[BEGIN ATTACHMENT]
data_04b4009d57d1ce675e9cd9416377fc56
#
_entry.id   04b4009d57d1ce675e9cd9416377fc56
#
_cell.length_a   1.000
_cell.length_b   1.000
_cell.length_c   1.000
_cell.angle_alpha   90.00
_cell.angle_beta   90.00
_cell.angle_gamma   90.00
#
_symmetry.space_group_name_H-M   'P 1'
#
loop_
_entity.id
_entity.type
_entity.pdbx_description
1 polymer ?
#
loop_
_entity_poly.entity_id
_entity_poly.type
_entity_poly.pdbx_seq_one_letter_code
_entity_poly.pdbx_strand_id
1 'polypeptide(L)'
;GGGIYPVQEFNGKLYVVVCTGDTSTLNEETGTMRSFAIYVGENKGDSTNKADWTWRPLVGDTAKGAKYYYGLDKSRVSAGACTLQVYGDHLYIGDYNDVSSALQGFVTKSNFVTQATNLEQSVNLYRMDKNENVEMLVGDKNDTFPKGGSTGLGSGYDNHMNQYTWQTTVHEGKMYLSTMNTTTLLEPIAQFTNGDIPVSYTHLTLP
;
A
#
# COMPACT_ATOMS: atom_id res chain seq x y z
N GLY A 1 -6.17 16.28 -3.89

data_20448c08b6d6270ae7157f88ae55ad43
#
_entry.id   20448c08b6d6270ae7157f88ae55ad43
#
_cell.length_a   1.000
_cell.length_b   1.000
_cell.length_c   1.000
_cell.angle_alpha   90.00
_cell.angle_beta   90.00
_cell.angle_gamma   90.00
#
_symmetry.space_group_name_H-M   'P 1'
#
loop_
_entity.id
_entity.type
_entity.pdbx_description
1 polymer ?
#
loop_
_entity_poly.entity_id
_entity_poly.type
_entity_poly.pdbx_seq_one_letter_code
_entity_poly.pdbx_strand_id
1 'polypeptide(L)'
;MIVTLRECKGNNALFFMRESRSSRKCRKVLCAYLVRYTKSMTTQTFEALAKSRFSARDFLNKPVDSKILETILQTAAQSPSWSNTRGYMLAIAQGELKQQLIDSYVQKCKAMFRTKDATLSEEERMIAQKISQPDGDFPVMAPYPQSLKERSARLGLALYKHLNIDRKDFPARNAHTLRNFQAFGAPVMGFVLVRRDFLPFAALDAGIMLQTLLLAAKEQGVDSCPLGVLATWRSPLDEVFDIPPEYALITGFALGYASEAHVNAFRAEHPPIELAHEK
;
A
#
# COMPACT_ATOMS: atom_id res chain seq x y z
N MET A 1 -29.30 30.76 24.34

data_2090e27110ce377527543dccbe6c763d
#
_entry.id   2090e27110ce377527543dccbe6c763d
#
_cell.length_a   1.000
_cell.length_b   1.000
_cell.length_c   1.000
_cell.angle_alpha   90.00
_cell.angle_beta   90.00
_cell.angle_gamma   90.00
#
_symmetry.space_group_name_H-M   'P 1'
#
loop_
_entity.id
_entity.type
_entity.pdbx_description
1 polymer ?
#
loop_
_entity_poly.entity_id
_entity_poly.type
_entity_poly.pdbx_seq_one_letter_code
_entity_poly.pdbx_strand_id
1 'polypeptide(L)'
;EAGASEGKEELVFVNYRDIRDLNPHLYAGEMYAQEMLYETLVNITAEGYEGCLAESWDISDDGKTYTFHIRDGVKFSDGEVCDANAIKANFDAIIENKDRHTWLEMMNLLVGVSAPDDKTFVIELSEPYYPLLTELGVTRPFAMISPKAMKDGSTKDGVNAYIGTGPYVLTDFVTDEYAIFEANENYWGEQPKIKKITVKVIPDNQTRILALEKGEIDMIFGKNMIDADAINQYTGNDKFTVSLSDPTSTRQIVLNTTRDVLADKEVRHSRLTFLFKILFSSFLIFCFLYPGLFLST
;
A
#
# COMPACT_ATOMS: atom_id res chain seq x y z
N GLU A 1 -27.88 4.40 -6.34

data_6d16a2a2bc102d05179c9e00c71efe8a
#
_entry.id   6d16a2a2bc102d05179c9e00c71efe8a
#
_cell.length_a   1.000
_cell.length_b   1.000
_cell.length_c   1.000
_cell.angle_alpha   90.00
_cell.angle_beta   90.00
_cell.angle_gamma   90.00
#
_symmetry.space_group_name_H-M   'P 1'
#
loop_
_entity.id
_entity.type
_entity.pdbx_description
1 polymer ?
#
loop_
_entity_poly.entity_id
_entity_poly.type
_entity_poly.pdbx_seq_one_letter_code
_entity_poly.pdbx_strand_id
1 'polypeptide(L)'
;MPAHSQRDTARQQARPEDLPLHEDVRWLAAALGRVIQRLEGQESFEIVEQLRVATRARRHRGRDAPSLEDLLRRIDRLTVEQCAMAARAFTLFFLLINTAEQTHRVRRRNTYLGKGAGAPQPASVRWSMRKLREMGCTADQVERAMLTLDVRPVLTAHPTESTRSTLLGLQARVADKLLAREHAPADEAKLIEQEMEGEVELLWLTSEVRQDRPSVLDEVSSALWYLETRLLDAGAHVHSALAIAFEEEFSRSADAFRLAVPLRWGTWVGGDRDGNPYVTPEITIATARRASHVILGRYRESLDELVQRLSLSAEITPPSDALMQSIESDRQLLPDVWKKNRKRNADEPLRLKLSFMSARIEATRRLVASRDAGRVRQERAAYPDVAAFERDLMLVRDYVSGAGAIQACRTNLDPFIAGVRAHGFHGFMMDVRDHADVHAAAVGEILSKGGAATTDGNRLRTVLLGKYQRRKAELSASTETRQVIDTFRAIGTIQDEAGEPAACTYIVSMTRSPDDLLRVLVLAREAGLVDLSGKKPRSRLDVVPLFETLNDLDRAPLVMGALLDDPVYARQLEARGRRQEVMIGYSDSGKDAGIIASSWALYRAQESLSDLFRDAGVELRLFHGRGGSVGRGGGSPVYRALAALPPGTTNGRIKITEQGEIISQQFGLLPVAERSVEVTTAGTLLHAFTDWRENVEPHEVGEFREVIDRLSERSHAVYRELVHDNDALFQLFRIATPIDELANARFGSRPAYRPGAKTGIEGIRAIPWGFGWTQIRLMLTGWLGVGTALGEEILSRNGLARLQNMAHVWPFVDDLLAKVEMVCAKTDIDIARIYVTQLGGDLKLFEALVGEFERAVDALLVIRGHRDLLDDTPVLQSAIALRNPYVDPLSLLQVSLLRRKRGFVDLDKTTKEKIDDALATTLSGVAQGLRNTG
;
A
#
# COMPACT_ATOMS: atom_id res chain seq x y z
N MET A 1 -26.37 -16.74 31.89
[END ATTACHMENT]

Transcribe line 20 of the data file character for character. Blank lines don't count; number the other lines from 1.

loop_